Saturday dawned clear and cold, and with the CASA waiting for us we got off the ground right on schedule. We made four attempts at 35 and 34 ways, but none built to completion. The winds came up, and during the lunch break two small loads went up; a 4 way and a 6 way. After lunch, and the requisite dirt dive and run out, we all tried it again, but it was not to be on Saturday. The post dive was animated, but evidently got folks thinking, as Sunday showed a definite improvement.
Sunday morning was a little warmer, but we were able to offset that gain by climbing to 17,500 feet for the exit. Everyone was able to use the oxygen system like we'll see at the Record, and get used to the long climb between 13,000 and 17,500. With the extra altitude, and a much cleaner build, we were able to bring 32 of us together, with the last three making approaches at the "Break It Down" call. The jump renewed everyone's confidence and we quickly packed, watched the post dive video, and were back on the CASA to try again.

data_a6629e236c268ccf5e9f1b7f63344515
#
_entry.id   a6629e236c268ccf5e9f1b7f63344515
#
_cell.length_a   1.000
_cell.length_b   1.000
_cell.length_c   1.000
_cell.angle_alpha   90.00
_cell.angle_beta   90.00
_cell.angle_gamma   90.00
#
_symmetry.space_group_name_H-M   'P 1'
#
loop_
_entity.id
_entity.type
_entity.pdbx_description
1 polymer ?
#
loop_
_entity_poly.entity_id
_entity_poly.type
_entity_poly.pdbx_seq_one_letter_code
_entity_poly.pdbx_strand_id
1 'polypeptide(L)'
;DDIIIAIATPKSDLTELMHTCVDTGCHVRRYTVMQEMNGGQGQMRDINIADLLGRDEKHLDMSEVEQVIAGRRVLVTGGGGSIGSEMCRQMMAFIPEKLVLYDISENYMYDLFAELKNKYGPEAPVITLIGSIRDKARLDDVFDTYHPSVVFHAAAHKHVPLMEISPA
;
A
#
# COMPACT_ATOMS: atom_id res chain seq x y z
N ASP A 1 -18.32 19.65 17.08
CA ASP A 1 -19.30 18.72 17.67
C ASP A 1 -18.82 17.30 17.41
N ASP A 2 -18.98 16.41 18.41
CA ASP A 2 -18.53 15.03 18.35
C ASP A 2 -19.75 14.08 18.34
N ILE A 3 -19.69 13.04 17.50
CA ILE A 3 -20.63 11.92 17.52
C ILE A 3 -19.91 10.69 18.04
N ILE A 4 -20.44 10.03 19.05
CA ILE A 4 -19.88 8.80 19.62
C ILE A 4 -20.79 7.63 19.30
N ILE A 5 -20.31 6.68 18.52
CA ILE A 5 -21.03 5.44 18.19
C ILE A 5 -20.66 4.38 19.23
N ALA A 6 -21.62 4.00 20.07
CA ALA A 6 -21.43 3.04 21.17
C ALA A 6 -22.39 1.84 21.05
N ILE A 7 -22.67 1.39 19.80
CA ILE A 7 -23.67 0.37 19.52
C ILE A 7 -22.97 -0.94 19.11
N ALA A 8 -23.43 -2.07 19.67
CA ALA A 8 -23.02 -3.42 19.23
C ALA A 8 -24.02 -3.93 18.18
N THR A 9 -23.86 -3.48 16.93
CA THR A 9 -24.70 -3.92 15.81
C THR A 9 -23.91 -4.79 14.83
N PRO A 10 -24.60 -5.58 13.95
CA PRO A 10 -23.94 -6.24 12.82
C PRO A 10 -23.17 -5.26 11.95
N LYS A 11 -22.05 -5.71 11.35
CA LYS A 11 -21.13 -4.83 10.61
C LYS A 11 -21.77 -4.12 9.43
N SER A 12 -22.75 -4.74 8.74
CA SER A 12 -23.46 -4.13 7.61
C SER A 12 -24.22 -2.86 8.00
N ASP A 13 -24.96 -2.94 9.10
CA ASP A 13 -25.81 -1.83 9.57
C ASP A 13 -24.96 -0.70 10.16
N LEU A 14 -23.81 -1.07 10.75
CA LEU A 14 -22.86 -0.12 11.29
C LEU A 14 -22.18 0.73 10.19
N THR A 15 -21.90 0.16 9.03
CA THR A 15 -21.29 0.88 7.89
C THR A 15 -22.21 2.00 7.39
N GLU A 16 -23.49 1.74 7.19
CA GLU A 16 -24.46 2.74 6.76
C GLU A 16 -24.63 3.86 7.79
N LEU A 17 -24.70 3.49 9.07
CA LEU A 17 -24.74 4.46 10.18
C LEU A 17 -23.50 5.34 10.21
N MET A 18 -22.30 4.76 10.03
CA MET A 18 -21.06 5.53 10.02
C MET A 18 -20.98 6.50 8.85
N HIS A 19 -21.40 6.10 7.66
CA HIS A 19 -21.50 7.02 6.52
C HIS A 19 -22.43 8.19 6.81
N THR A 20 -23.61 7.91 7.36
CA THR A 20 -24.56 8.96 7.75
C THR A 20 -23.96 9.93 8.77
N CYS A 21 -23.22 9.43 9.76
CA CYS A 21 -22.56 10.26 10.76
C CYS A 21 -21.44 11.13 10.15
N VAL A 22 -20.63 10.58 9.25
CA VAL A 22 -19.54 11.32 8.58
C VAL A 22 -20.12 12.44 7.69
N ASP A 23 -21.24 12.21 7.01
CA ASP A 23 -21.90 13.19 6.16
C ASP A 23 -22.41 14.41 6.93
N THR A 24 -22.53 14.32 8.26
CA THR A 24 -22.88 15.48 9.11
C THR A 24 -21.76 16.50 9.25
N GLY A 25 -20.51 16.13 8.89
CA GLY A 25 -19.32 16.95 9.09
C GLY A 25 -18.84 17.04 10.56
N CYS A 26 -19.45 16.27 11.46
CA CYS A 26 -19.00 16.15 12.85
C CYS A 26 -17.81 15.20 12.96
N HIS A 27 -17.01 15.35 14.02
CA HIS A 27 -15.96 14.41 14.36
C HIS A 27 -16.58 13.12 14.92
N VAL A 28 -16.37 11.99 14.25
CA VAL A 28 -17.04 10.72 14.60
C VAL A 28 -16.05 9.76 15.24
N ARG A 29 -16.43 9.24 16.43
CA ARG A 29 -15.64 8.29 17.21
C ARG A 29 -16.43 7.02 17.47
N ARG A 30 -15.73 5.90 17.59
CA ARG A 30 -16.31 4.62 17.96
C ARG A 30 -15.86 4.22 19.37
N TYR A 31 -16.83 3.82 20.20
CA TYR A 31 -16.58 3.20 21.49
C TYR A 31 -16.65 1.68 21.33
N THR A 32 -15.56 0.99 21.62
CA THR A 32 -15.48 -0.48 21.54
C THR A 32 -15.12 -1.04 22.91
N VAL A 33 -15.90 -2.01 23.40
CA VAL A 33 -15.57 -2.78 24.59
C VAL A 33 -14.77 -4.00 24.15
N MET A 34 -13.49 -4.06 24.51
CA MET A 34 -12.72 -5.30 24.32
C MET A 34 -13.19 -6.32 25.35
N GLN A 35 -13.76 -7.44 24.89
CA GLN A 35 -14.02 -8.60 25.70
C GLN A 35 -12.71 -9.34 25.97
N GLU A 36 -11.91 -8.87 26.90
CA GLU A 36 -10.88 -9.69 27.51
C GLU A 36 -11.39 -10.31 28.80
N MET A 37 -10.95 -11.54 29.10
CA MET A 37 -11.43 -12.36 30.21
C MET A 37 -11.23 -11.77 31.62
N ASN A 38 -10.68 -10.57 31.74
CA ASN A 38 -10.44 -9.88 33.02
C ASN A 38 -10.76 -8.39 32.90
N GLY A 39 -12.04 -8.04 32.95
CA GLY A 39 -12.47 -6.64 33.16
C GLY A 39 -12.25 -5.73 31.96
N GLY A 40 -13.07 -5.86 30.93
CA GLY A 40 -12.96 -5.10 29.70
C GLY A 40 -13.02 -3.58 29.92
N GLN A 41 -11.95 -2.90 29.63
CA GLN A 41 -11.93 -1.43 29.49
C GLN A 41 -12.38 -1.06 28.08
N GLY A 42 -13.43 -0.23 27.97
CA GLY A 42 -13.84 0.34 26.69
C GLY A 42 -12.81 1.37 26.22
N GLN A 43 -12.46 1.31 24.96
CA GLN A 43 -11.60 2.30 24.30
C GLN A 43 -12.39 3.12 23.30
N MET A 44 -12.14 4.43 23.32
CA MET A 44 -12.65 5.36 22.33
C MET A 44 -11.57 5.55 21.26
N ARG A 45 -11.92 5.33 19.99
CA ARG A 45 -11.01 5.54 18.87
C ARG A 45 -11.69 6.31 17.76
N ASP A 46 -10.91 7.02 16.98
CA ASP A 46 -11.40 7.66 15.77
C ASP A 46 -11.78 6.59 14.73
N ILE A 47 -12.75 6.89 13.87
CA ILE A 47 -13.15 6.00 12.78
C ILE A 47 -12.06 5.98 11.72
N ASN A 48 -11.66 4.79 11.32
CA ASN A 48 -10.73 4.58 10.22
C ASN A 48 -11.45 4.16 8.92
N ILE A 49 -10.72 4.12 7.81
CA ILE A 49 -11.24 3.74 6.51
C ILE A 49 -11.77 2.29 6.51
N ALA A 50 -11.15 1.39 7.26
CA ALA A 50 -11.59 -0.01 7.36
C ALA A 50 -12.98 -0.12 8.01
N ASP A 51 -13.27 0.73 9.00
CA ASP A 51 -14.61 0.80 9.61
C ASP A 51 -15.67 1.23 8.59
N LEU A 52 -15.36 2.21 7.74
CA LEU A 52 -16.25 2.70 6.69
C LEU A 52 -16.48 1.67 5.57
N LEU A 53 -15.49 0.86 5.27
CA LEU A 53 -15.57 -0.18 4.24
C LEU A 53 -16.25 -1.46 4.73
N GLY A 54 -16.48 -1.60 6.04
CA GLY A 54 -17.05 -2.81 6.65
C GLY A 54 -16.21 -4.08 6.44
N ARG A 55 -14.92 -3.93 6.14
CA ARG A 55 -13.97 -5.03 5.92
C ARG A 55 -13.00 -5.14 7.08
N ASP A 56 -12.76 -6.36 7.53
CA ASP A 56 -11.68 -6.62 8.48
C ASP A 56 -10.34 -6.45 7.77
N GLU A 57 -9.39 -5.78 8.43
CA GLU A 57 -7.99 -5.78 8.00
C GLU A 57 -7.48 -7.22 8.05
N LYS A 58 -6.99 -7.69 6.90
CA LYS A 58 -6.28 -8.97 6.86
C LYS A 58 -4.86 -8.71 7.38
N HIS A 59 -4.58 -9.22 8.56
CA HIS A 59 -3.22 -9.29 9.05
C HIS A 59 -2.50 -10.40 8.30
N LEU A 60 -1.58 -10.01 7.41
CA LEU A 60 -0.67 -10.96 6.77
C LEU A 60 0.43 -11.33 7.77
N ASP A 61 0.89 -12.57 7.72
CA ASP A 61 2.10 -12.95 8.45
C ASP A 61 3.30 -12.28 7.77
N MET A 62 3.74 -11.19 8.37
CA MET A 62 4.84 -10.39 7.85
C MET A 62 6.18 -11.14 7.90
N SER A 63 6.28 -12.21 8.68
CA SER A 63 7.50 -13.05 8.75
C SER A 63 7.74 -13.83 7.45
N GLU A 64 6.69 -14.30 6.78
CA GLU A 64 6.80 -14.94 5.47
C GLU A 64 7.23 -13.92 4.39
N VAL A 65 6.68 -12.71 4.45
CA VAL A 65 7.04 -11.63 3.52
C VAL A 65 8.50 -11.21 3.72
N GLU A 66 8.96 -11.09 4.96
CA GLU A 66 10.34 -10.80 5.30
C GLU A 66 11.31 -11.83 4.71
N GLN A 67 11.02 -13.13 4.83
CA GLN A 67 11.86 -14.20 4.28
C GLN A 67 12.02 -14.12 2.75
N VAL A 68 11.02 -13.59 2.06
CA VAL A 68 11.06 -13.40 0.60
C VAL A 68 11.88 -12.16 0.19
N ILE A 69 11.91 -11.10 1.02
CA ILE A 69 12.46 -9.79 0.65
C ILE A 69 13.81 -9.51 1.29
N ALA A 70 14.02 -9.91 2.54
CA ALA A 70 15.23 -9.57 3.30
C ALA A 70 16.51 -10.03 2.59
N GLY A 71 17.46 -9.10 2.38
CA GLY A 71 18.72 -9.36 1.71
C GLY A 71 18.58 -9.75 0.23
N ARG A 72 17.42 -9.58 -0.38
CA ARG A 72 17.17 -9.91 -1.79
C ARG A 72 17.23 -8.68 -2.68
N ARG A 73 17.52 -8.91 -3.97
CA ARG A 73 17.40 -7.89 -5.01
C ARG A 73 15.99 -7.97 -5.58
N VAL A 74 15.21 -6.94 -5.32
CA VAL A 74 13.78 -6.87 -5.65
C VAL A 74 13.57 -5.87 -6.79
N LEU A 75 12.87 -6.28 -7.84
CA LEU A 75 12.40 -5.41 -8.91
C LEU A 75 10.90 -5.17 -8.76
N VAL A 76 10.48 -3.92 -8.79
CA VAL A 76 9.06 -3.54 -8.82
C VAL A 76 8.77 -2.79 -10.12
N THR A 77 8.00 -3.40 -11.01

On the next load, we had a clean build and were on track to a completed formation, but the row six left wing came around, resulting in a two way entanglement in the middle of the formation. The ripple from the entanglement caused Bill Snyder and Pat Lindner to wrap. Bottom line is that Bill's canopy stayed inflated, Pat cut away, and Bill fought with the entangled canopy until close to the ground, fired his reserve, and landed hard in the sod farm. Many folks followed Bill to the landing, and were on the scene almost immediately to provide aid. The latest news is that he chipped three vertebrae, but he is strong and healthy and is expected to recover 100%.
The last jump went well also. Again from 17,500, and again we had a clean build up until we hit the dirty air at about 6000 feet. The formation came apart, resulting in a few whirlies, but no reserve rides. The bad air was back for the afternoon, and we called the camp complete.
Things to remember:
Best wishes and hope for a speedy recovery to Bill.